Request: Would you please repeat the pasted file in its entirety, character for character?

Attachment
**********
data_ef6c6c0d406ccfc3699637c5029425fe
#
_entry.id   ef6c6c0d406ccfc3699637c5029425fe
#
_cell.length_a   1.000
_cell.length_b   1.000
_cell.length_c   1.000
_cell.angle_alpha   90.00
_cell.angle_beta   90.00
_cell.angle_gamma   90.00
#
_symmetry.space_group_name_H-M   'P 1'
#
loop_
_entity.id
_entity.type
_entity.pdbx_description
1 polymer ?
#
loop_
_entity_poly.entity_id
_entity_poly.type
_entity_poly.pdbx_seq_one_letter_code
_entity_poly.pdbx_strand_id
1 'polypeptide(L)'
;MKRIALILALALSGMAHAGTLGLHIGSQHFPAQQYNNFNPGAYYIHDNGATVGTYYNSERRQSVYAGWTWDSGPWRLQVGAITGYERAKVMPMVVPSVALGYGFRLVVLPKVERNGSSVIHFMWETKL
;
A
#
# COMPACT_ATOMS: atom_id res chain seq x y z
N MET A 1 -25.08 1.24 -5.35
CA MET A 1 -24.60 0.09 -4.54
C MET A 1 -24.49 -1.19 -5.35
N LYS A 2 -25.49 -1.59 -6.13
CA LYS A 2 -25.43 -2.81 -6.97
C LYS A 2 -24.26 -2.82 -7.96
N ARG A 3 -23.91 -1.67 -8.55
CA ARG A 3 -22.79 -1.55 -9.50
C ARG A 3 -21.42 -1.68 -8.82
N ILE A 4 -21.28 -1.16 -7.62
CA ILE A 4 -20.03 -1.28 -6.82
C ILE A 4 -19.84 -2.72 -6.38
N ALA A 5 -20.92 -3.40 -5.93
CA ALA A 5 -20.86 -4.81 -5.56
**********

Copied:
data_ef6c6c0d406ccfc3699637c5029425fe
#
_entry.id   ef6c6c0d406ccfc3699637c5029425fe
#
_cell.length_a   1.000
_cell.length_b   1.000
_cell.length_c   1.000
_cell.angle_alpha   90.00
_cell.angle_beta   90.00
_cell.angle_gamma   90.00
#
_symmetry.space_group_name_H-M   'P 1'
#
loop_
_entity.id
_entity.type
_entity.pdbx_description
1 polymer ?
#
loop_
_entity_poly.entity_id
_entity_poly.type
_entity_poly.pdbx_seq_one_letter_code
_entity_poly.pdbx_strand_id
1 'polypeptide(L)'
;MKRIALILALALSGMAHAGTLGLHIGSQHFPAQQYNNFNPGAYYIHDNGATVGTYYNSERRQSVYAGWTWDSGPWRLQVGAITGYERAKVMPMVVPSVALGYGFRLVVLPKVERNGSSVIHFMWETKL
;
A
#
# COMPACT_ATOMS: atom_id res chain seq x y z
N MET A 1 -25.08 1.24 -5.35
CA MET A 1 -24.60 0.09 -4.54
C MET A 1 -24.49 -1.19 -5.35
N LYS A 2 -25.49 -1.59 -6.13
CA LYS A 2 -25.43 -2.81 -6.97
C LYS A 2 -24.26 -2.82 -7.96
N ARG A 3 -23.91 -1.67 -8.55
CA ARG A 3 -22.79 -1.55 -9.50
C ARG A 3 -21.42 -1.68 -8.82
N ILE A 4 -21.28 -1.16 -7.62
CA ILE A 4 -20.03 -1.28 -6.82
C ILE A 4 -19.84 -2.72 -6.38
N ALA A 5 -20.92 -3.40 -5.93
CA ALA A 5 -20.86 -4.81 -5.56